Send to

Choose Destination
J Mol Biol. 2000 Feb 18;296(2):535-48.

Crystal structure of an active two-domain derivative of Rous sarcoma virus integrase.

Author information

Laboratory of Structural Biology Research, National Institute of Arthritis Musculoskeletal and Skin Diseases, National Institutes of Health, Bethesda, MD, 20892, USA.


Integration of retroviral cDNA is a necessary step in viral replication. The virally encoded integrase protein and DNA sequences at the ends of the linear viral cDNA are required for this reaction. Previous studies revealed that truncated forms of Rous sarcoma virus integrase containing two of the three protein domains can carry out integration reactions in vitro. Here, we describe the crystal structure at 2.5 A resolution of a fragment of the integrase of Rous sarcoma virus (residues 49-286) containing both the conserved catalytic domain and a modulatory DNA-binding domain (C domain). The catalytic domains form a symmetric dimer, but the C domains associate asymmetrically with each other and together adopt a canted conformation relative to the catalytic domains. A binding path for the viral cDNA is evident spanning both domain surfaces, allowing modeling of the larger integration complexes that are known to be active in vivo. The modeling suggests that formation of an integrase tetramer (a dimer of dimers) is necessary and sufficient for joining both viral cDNA ends at neighboring sites in the target DNA. The observed asymmetric arrangement of C domains suggests that they could form a rotationally symmetric tetramer that may be important for bridging integrase complexes at each cDNA end.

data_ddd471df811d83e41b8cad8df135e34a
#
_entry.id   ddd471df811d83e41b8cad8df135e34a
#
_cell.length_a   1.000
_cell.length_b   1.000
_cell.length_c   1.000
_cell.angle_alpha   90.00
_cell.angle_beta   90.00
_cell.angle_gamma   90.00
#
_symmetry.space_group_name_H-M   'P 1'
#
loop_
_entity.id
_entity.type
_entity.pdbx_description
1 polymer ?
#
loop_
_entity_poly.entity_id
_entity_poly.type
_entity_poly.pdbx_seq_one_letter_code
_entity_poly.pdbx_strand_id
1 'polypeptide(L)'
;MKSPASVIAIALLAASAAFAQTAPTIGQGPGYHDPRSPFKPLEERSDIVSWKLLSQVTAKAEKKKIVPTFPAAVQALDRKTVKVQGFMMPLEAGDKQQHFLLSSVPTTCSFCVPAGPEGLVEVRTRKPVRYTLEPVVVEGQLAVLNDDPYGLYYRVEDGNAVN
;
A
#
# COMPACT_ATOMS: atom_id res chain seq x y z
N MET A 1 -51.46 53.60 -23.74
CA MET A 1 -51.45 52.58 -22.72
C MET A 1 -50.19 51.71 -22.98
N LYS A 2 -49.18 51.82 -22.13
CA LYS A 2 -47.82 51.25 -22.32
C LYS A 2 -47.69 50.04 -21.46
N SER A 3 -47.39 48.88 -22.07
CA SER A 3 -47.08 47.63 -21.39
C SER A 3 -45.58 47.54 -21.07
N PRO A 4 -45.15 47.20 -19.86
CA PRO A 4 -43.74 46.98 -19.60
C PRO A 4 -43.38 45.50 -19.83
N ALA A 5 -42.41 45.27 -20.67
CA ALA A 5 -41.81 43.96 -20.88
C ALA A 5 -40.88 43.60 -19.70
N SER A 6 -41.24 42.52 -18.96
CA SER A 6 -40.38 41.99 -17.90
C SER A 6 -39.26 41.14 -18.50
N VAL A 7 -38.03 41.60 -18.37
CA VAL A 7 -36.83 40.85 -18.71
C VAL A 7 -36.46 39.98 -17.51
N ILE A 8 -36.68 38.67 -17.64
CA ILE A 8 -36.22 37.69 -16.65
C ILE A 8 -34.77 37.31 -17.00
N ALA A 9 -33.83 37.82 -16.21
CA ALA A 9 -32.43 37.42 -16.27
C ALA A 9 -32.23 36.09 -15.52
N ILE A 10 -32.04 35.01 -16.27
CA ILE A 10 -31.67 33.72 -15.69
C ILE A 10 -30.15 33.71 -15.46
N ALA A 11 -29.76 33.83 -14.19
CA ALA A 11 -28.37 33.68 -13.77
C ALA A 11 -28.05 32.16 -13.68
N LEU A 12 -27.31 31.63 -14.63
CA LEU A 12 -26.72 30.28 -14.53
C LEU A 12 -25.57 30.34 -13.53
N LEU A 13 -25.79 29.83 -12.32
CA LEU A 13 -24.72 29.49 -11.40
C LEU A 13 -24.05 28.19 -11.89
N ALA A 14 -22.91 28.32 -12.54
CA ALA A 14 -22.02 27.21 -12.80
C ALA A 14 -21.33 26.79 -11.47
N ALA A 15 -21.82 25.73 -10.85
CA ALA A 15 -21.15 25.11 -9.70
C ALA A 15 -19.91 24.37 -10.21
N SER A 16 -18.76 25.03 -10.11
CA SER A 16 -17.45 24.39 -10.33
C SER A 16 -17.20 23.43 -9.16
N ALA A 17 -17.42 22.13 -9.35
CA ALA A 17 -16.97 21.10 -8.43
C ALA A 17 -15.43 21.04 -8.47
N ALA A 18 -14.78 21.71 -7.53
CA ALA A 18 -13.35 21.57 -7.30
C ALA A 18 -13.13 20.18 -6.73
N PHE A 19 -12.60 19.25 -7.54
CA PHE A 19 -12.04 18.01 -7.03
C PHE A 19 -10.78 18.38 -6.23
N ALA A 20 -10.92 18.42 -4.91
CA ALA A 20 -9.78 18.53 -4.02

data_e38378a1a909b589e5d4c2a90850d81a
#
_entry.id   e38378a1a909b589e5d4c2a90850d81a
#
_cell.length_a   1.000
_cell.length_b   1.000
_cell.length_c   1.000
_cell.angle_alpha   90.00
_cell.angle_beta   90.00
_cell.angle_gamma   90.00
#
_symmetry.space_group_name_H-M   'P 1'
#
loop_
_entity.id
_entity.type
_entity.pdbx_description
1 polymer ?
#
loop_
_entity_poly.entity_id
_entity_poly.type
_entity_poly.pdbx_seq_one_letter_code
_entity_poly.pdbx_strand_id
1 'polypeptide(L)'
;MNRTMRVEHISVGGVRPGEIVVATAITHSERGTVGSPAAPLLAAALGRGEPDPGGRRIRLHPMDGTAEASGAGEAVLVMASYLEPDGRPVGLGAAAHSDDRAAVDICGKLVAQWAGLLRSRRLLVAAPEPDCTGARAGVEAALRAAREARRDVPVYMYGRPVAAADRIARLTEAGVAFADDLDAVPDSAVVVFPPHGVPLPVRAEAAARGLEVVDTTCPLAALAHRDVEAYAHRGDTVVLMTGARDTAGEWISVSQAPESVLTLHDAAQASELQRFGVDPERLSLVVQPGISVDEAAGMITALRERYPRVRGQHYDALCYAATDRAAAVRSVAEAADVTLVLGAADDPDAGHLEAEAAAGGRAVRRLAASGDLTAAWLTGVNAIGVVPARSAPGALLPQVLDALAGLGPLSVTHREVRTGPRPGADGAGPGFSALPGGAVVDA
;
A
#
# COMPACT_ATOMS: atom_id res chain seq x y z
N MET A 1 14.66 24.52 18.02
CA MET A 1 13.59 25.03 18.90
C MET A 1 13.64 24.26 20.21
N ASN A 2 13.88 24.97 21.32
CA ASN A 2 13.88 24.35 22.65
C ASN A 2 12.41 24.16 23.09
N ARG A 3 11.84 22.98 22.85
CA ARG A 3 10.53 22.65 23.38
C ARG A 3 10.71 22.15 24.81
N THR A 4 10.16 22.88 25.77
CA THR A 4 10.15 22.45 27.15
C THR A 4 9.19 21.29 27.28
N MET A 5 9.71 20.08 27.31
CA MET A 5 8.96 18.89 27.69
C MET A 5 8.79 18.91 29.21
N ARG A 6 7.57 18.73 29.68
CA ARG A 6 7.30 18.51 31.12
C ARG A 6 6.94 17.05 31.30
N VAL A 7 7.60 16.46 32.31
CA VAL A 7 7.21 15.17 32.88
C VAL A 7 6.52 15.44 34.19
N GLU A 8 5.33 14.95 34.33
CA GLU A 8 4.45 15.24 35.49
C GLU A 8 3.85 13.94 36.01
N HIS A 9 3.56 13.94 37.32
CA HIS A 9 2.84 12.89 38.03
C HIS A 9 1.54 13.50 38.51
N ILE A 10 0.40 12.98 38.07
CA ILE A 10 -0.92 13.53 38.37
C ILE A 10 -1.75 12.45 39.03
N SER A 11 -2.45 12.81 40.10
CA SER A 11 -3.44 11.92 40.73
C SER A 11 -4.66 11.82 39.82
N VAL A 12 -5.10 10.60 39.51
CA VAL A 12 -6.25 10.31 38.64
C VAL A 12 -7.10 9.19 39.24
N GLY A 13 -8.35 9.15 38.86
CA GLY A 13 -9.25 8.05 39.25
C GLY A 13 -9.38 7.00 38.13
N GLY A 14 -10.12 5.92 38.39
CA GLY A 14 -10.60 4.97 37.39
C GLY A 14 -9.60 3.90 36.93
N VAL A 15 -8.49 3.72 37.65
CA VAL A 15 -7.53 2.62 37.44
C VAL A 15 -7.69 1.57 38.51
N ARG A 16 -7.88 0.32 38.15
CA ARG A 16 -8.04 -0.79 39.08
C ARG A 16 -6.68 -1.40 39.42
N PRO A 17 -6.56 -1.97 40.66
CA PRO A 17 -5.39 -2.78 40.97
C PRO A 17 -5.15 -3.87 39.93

[Indexed for MEDLINE]

Supplemental Content

Full text links

Icon for Elsevier Science
Loading ...
Support Center